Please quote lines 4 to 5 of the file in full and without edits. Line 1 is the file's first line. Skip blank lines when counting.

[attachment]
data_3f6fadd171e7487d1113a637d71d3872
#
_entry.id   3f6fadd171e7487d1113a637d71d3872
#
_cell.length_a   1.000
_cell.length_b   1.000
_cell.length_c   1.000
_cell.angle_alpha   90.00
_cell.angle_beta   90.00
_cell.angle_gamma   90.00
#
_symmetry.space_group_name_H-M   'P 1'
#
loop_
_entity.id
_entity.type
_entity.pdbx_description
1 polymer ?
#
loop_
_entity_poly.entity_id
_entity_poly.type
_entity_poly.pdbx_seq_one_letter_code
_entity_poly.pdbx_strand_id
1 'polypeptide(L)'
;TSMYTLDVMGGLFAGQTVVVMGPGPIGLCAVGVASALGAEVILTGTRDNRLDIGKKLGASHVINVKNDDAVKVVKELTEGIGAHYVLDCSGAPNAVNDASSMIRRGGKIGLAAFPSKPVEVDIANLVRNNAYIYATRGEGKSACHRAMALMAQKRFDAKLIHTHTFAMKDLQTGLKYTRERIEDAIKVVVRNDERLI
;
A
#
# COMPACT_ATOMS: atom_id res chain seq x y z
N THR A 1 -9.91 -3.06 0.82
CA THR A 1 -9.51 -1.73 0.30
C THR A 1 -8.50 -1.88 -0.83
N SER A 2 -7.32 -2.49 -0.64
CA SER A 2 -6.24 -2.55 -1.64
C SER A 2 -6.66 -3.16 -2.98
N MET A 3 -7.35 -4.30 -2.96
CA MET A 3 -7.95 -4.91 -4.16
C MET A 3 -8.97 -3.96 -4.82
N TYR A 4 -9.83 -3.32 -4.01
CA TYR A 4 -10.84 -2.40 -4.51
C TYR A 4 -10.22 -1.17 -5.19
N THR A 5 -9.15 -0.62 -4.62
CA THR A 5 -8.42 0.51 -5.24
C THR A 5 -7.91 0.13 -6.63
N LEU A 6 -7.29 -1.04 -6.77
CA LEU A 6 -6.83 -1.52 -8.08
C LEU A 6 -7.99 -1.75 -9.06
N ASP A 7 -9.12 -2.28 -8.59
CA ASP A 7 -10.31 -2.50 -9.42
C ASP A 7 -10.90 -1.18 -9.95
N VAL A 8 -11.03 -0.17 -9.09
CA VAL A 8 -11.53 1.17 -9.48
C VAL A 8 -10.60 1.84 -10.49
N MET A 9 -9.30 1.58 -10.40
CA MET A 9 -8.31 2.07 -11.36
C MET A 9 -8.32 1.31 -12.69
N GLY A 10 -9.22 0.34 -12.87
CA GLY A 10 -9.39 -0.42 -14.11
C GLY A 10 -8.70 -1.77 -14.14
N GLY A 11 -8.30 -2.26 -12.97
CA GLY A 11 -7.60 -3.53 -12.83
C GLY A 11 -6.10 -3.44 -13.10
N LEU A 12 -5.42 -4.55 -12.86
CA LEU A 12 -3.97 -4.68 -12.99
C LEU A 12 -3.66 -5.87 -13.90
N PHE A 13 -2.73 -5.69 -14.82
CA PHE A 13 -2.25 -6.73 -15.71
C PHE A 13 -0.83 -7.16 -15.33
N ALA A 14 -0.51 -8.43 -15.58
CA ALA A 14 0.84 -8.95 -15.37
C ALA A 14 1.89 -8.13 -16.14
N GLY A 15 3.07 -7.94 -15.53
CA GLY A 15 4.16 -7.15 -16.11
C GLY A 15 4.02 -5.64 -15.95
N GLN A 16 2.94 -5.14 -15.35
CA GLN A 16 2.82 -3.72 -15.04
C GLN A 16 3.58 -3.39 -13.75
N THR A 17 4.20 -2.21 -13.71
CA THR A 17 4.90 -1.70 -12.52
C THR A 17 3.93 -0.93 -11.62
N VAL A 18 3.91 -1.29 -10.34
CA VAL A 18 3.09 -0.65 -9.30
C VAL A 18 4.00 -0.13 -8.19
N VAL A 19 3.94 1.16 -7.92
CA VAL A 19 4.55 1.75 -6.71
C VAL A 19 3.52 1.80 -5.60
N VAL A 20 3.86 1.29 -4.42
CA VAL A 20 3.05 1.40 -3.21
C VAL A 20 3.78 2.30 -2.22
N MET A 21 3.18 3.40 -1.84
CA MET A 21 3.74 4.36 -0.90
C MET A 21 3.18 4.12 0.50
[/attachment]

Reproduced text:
#
_cell.length_a   1.000